ISOLDE Solenoidal Spectrometer

ISOLDE Solenoidal Spectrometer

L. Gaffney, P. Butler, R.D. Page

The ISOLDE Solenoidal Spectrometer is a newly constructed instrument for precision studies of inelastic scattering and transfer reactions induced by radioactive ion beams provided by the HIE-ISOLDE accelerator at CERN. It will provide unrivalled opportunities for measuring key reactions and properties of nuclei relevant for nuclear astrophysical processes and measuring single-particle, collective and ground-state nuclear properties essential to the understanding of the interactions between nucleons in exotic nuclei, at both the precision and intensity frontiers.

The primary detector of the ISOLDE Solenoidal Spectrometer comprises a hexagonal tube of position sensitive silicon sensors placed along the axis of a 4T superconducting solenoid magnet. The Liverpool group led the development and construction of this advanced, innovative spectrometer system employing high-granularity silicon detectors for the measurement of charged-particle reaction products in collaboration with STFC Daresbury Laboratory, the University of Manchester, Leuven University (Belgium) and Argonne National Laboratory (USA). The detector is now installed at CERN inside its ex-MRI solenoid magnet that was previously used for medical imaging research at the University of Queensland's Centre for Advanced Imaging in Brisbane, Australia.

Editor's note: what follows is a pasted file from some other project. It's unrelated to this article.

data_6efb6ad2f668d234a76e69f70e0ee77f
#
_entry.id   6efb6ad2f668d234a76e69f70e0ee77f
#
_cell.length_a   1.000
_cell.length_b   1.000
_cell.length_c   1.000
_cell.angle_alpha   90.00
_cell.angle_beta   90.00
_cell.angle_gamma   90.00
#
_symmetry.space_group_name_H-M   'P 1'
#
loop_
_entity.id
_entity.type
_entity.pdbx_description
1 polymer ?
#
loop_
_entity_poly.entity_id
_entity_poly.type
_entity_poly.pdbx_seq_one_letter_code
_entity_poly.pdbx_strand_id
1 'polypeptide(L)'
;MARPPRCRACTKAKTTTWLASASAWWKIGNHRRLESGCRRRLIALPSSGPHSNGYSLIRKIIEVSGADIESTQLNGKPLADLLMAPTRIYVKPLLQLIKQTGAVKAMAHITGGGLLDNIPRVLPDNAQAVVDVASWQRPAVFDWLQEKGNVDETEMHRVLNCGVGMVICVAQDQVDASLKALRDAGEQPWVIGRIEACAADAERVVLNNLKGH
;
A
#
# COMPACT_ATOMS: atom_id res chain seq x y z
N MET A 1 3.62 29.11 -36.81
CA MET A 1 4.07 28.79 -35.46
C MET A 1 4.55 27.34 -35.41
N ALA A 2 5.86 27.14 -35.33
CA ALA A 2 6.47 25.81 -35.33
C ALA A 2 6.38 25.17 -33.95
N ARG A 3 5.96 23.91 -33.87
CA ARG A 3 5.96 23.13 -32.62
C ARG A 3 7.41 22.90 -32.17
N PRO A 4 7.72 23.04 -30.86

ISOLDE Solenoidal Spectrometer

In the ISOLDE Solenoidal Spectrometer a thin plastic target foil containing deuterium nuclei is placed near the centre of the magnet and bombarded by beams of accelerated radioactive nuclei provided by HIE-ISOLDE. The ions emitted in these nuclear reactions are bent by the magnetic field so they follow spiral paths until they reach the silicon detectors, which measure their energies and position along the beam axis. This enables the energy levels of the exotic nucleus of interest to be measured with very high accuracy. Results published from an early implementation experiment explored neutron shell structure below lead and beyond N = 126, marking a first step in improving our understanding of the relevant structural properties of nuclei involved in a key part of the path of the astrophysical r process [1].

[1] T.L Tang, L.P. Gaffney, P.A. Butler, R.D. Page, et al., Physical Review Letters 124 (2020) 062502. doi: 10.1103/PhysRevLett.124.062502


Prof. Robert Page

Dr Liam Gaffney

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